I'm trying to figure out the best technique to use for photographing people in motion. I would love to do weddings one day - but for now I’m concentrating on just getting my focus down (with a very wide aperture) for one person, say while they're moving — specifically, how do I get perfect focus on someone spinning slowly and still get most of them in focus? When I try this, it’s not quite sharp.

(I have a Nikon D3300 and 50mm and 35mm lenses.)

  • 3
    Please add some sample photos, along with shutter speed, aperture and ISO for each - it's very difficult to diagnose what's wrong from just a description. – Philip Kendall Sep 4 '18 at 14:55
  • goo.gl/images/krkcPU – Lauren Sep 4 '18 at 15:14
  • It wouldn’t let me attach image so I have to do it this way – Lauren Sep 4 '18 at 15:14
  • 6
    Sorry, my request wasn't clear: please add some of your photos. – Philip Kendall Sep 4 '18 at 15:24
  • 1
    I don't think it's particularly unclear — but some examples of what you've tried would help! – mattdm Sep 5 '18 at 14:36

I would try it with continuous AF (AF-C), on a single focus point. Then I would shoot at a very high frame rate, as much as possible.

It is very difficult to get sharp images under these circumstances, so the more you shoot, the more chance you will get the perfect one. Aim your focus point on the head/face, or eyes if you can as good as possible, and shoot many pictures by keeping the shutter pressed.

3D tracking does not seem a good option to me because it is not made for this situation. It is made for the situation where you want the background to stay the same, but your subject is moving. Changing the focus point manually is too slow, so there is a mode to do that for you. Here you don't need that, because the face (or head) seems to stay in the same place, and you can follow it with the camera if it does not. 3D tracking tends to focus on the object closest to the camera, so it would probably be fooled be the hair and focus on that in stead of the face.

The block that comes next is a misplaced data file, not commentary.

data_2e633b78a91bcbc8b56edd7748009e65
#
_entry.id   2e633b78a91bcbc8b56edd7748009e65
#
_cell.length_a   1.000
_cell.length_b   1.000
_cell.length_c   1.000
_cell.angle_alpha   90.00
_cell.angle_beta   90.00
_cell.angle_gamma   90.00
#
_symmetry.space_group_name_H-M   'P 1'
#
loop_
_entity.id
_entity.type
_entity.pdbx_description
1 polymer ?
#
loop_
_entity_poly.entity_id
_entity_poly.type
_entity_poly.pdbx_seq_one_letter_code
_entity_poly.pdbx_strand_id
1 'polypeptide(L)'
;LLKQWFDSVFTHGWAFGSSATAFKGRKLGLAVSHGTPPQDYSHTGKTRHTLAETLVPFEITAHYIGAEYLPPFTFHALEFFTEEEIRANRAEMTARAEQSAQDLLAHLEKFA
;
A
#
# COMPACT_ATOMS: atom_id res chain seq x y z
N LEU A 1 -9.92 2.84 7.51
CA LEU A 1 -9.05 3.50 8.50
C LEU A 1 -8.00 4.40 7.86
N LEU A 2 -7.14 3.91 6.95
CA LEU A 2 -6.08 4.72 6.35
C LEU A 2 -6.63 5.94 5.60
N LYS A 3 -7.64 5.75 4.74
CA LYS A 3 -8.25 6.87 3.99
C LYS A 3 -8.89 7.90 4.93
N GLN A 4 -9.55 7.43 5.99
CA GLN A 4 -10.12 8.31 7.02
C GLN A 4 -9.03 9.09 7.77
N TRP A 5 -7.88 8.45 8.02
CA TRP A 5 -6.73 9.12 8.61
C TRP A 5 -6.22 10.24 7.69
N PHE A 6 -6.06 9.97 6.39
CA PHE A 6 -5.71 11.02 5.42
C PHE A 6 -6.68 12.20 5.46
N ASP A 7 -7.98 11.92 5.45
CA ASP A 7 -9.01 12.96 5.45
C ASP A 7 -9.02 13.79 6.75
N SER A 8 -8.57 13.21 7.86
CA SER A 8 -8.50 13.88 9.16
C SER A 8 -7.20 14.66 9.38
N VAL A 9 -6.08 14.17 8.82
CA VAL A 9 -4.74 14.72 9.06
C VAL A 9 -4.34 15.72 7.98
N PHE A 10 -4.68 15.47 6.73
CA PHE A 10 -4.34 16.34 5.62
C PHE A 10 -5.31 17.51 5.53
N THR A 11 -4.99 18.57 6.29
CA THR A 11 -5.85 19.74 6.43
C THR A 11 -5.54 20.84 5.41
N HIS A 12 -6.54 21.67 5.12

You don't say if you have you tried using the 3D Tracking option. If you haven't, this should help you with the settings


To capture people dancing and spinning:

  1. Ask the DJ to play a long song.

  2. Narrow the DOF to include the entire subject by stopping down the aperture a bit.

  3. Set the camera to continuous autofocus. (May also pre-focus when subject positions are predictable.)

  4. Stabilize the camera.

  5. Half-press the shutter, and follow the subject.

  6. Release the shutter when you see your intended composition approaching.

  7. Repeat the last two steps until the end of the song.

Other suggestions:

  • Be mindful of what you are doing. You will not improve with spray and pray.

  • Don't forget to pay attention to framing and composition.

  • Experiment with longer shutter speeds to allow some motion blur. Compensate with ISO to keep aperture constant.

  • Follow subject movement by moving the camera (panning), changing focus, or zooming.

  • Anticipate when movement will slow or stop, such as when changing direction. At these moments, the face and body can appear still, but the skirt still in motion.

  • Use faster shutter speeds to freeze movement.

  • Use flash in low light.

See also:

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